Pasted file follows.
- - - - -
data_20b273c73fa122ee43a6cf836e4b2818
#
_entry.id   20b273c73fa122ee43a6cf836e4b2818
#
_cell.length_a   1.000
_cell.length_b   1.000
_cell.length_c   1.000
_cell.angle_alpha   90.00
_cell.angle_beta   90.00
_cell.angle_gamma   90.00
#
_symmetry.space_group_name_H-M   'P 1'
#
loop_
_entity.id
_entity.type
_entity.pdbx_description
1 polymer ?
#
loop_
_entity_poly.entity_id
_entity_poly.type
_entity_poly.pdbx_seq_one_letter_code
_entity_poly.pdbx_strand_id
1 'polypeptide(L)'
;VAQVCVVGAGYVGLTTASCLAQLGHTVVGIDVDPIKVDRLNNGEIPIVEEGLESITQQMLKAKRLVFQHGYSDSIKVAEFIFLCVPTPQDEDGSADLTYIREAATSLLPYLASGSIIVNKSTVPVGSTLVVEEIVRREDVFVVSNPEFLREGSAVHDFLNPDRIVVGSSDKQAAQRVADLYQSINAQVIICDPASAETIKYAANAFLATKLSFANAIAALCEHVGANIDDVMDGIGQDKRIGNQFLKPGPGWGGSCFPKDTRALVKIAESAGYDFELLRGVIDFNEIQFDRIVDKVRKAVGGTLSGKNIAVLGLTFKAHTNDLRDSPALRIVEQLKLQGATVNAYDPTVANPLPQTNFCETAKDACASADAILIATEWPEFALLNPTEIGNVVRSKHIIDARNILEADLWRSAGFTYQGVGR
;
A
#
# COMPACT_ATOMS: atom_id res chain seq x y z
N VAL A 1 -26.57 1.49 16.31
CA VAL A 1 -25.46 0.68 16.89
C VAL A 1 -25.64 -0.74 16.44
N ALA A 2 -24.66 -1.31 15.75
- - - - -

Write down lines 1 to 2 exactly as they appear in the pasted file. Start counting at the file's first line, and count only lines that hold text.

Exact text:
data_20b273c73fa122ee43a6cf836e4b2818
#